The ancient Maya of the Classic period (1700-1050 B.P.) relied on maize agriculture to support their populations. The agricultural systems they employed to produce that maize varied in form and degree of intensity, with more productive forms of agriculture needed in the Late Classic period (1350-1050 B.P.) to sustain the peaking population. It is likely that the ancient systems of production agriculture contributed to environmental degradation that in turn contributed to the pressures that culminated in the collapse of the civilization. In this study, stable carbon isotope ratios contained in the soil organic matter were used to further investigate ancient maize cultivation in the Petexbatan region of Guatemala. Maize, a plant that uses the C4 photosynthetic pathway, leaves a different carbon (13C) isotopic signal in the soil than the C3 plants of the native forest vegetation. Soil profiles were collected from various landscape features around the Classic Maya site of Aguateca: bajos (or wetlands), control locations (areas not conducive to agriculture), defensible locations (areas within or near defensive walls), rehoyadas (natural karst depressions), and upland locations (level soils from across the rest of the landscape). The samples were tested for various chemical and physical properties, and the bulk soil organic matter and humin fractions were analyzed on a mass spectrometer to determine δ13C values. Graphs of the isotopic values were examined and the bulk and humin δ13C enrichment values for the landscape feature categories were compared statistically using ANOVA methods. We determined that the bulk and humin δ13C values of the Bajo and Rehoyada categories showed significantly greater enrichment than the Control, Defensible, and Upland locations. This enrichment was likely the result of sustained periods of maize cultivation, especially in the Rehoyadas. Surface soil bulk and humin δ13C enrichment values do not show that the Bajo or Rehoyada categories are influenced by modern C4 vegetation, nor do the enrichment values of the Control, Defensible or Upland soils. In other words, C3 vegetation dominates each of the landscape features today under natural conditions and probably would have done so anciently absent human interference. (Savanna soils are an exception, but none were identified in the study area.) When the thinner midslope (Backslope) Rehoyada profiles were compared to Control, Defensive, and Upland samples of similar depth, the Backslope Rehoyada profiles had significantly greater bulk δ13C enrichment values that may have resulted from maize cultivation. There was also a significant difference among the surface soil bulk and humin δ13C values of the Backslope Rehoyada, Control, Defensive, and Upland categories, though the reasons are less clear. Both the Bajos and Rehoyadas would have been valuable agricultural resources for maize production for the ancient Maya.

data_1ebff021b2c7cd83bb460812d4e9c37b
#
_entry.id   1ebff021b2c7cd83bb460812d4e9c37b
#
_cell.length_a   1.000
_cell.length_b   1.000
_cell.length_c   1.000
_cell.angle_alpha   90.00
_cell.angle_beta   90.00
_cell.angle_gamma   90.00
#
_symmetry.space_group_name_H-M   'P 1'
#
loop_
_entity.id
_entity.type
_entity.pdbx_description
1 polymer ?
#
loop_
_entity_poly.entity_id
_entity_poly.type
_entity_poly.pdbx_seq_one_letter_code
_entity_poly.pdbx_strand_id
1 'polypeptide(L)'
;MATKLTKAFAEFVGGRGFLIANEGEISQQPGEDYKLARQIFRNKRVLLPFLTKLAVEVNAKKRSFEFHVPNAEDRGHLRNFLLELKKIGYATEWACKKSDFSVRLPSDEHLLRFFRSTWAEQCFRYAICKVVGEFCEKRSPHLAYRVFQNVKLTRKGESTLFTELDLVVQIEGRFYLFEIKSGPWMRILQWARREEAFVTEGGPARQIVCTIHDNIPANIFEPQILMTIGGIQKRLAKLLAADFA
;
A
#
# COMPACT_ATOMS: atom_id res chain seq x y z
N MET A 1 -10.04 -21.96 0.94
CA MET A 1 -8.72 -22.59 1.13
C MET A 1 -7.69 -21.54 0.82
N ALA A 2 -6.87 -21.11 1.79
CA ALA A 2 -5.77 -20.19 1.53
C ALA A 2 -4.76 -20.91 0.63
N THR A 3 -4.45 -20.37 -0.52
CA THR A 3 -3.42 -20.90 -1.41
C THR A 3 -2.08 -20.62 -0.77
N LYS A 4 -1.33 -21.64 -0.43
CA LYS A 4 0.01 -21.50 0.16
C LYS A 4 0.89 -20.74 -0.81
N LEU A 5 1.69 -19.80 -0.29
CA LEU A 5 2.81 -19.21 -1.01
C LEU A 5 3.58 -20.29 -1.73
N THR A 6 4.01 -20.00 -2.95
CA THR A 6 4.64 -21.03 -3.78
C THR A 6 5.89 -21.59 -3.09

College and Department
Life Sciences; Plant and Wildlife Sciences
BYU ScholarsArchive Citation
Wright, David R., "Soil Stable Carbon Isoptope Analysis of Landscape Features at Aguateca, Guatemala" (2006). Theses and Dissertations. 1125.
stable isotope, carbon, Maya, collapse, Aguateca, Guatemala, maize, agriculture, landscape, soil organic matter, humin, environment